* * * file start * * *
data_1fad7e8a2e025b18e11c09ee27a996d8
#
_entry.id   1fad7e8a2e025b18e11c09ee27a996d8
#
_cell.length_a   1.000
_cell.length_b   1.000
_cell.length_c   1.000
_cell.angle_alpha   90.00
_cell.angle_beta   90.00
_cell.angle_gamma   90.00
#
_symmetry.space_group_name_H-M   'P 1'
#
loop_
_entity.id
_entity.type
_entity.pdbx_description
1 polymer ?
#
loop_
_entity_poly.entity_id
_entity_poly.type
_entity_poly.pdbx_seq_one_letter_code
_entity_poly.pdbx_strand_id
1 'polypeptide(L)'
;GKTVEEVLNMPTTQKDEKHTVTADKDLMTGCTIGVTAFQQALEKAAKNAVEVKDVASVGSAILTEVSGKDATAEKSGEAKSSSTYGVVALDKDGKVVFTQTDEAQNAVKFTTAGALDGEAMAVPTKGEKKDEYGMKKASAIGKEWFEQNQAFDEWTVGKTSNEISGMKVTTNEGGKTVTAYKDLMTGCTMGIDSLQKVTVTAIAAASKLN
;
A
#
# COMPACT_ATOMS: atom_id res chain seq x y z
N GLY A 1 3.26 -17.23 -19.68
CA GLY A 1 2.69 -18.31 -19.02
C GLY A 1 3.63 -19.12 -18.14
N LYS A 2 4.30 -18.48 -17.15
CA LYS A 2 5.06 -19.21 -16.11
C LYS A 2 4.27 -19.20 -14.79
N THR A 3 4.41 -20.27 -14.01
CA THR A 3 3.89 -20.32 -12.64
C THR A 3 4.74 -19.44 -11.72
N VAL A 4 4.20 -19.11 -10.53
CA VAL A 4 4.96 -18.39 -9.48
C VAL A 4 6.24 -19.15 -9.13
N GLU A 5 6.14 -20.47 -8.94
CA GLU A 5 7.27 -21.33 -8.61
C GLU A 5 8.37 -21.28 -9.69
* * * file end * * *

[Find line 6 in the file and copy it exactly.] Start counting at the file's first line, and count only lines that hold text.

_cell.length_b   1.000